Carnegie Mellon University
April 25, 2016

Po-Shen Loh and Brooke McCartney Win Mellon College of Science Awards for Education

Po-Shen Loh and Brooke McCartney  Win Mellon College of Science Awards for Education

Po-Shen Loh and Brooke McCartney — winners of this year's Mellon College of Science awards for education — will be recognized at the university’s Celebration of Education event on April 26. Their accomplishments will be further celebrated at the Mellon College of Science annual meeting on May 2.

The Richard Moore Award: Brooke McCartney

Photo of Brooke McCartneyBrooke McCartney, associate professor of biological sciences, received The Richard Moore Award for her substantial and sustained contributions to the educational mission of MCS. “Brooke is a model for us all: a dedicated, devoted and imaginative lecturer and mentor for our undergraduates, and an energetic contributor to all aspects of our undergraduate training mission at Carnegie Mellon,” wrote Biological Sciences Professor Aaron Mitchell when nominating McCartney for the award. For many years, McCartney has taught both introductory and graduate level courses in developmental biology, a subject with difficult concepts that can be hard for students to grasp. She has developed a variety of innovative approaches to help her students learn the details of development while fitting those details into the larger picture. “She really pushed us to critically evaluate the material and to apply our knowledge to real biological questions,” wrote one of her former students. “Even though she was teaching a course on developmental biology, she was really teaching us how to be scientists.”

McCartney has been a major player in providing authentic research experiences for the department’s undergraduate students. She was co-PI on an NSF grant that helped to support the department’s summer undergraduate research program for several years, and she served as the director of and instructor for the HHMI Summer Research Institute. Her own lab is a powerhouse for productive undergraduate research. She creates unique and insightful projects that have an appropriate level of complexity for each individual researcher. “Dr. McCartney was a mentor and a role model, and the lessons I learned from her continue to influence me as a scientist today,” wrote a former student who worked in McCartney’s lab.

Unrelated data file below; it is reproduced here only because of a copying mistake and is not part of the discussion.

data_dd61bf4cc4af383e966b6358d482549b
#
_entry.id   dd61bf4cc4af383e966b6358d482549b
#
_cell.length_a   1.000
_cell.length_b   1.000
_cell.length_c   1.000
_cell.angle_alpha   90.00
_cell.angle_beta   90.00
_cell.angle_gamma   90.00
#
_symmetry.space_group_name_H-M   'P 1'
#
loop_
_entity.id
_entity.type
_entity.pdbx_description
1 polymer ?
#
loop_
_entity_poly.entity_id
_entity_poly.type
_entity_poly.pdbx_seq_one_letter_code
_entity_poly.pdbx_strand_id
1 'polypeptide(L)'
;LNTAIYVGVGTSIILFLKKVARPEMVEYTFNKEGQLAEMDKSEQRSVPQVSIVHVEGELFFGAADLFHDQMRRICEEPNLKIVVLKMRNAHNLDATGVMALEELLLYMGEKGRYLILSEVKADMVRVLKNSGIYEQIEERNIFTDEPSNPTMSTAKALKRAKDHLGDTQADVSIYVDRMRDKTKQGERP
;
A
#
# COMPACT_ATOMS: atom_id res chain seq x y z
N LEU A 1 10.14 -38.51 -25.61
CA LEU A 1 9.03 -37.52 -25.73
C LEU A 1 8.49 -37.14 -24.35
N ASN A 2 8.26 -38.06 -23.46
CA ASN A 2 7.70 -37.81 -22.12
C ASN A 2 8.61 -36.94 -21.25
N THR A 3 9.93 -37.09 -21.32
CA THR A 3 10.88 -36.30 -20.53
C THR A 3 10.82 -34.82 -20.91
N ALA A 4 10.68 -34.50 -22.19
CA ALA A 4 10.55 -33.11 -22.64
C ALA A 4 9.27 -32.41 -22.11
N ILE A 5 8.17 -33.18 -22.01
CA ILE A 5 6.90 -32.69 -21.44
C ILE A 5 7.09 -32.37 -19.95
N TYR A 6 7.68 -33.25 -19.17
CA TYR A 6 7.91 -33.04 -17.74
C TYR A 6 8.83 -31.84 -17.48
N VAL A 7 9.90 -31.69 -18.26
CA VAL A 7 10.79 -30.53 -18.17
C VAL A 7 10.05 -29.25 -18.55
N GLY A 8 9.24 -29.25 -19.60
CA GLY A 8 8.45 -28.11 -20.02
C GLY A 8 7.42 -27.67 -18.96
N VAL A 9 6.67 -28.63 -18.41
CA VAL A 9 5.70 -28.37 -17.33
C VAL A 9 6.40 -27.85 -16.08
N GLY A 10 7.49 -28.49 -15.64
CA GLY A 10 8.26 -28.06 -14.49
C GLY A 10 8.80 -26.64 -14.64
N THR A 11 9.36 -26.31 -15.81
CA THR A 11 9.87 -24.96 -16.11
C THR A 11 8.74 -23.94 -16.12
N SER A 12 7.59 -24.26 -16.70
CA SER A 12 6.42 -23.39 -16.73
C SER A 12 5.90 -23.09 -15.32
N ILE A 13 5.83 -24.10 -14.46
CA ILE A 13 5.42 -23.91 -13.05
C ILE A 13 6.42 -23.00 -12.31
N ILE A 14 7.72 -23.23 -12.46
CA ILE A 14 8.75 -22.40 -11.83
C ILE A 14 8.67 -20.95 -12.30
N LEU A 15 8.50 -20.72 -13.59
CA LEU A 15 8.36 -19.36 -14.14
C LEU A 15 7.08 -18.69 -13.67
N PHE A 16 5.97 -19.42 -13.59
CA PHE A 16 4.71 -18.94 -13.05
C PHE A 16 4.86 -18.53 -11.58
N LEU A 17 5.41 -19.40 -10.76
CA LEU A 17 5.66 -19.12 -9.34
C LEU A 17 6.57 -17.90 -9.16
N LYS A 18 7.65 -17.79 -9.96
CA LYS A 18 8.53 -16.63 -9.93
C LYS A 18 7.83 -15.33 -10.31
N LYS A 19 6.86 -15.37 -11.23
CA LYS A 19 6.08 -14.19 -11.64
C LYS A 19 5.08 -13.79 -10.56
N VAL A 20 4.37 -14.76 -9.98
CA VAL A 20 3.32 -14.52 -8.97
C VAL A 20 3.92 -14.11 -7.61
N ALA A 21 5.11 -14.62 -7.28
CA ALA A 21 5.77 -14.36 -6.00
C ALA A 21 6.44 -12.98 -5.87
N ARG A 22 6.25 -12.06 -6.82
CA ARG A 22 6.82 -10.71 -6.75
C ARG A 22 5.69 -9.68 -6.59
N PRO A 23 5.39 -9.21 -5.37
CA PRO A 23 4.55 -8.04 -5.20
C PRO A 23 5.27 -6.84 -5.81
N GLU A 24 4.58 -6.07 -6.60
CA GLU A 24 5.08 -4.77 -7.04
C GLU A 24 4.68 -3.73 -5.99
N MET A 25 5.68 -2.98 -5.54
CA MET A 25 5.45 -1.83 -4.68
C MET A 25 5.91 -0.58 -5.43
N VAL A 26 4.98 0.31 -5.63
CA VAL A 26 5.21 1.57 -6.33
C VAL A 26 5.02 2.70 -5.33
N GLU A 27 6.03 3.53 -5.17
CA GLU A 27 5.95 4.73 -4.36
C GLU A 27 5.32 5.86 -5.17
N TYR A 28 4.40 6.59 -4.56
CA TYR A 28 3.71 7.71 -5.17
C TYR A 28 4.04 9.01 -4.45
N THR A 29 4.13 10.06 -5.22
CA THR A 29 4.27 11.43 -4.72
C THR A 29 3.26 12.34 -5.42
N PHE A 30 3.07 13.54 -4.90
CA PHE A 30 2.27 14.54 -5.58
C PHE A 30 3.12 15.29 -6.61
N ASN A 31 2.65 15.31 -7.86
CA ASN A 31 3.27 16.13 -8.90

Julius Ashkin Teaching Award: Po-Shen Loh

Photo of Po-Shen Loh

Po-Shen Loh’s constant energy and boundless enthusiasm have garnered him legions of fans. “I would take whatever class he teaches, any subject, any time,” a student wrote in support of Loh’s nomination for the Julius Ashkin Award for Excellence in Teaching. Loh, associate professor of mathematical sciences, teaches Discrete Mathematics, Extremal Combinatorics, Topics in Combinatorics, and the Putnam Seminar, an innovative problem-solving class inspired by the annual Putnam exam. Enrollment in the Putnam Seminar has doubled over the past few years, to about 200 students, thanks to Loh. As one of his former students put it: “I cannot overstate the effect that his passion for math has on students.” Loh kicks off each class by asking for student ideas on how to solve a given problem. He then runs with those ideas, guiding students through the problem-solving process and revealing the intuition behind the math.

Outside of the classroom, Loh is an ambassador for mathematics. He always finds time to chat about math with a student, even if it’s for five minutes in the hallway. He travels the world giving talks to diverse audiences, from fellow mathematicians to high school students. And he coaches the U.S. International Mathematical Olympiad team, which finished in first place at the 2015 competition in Thailand.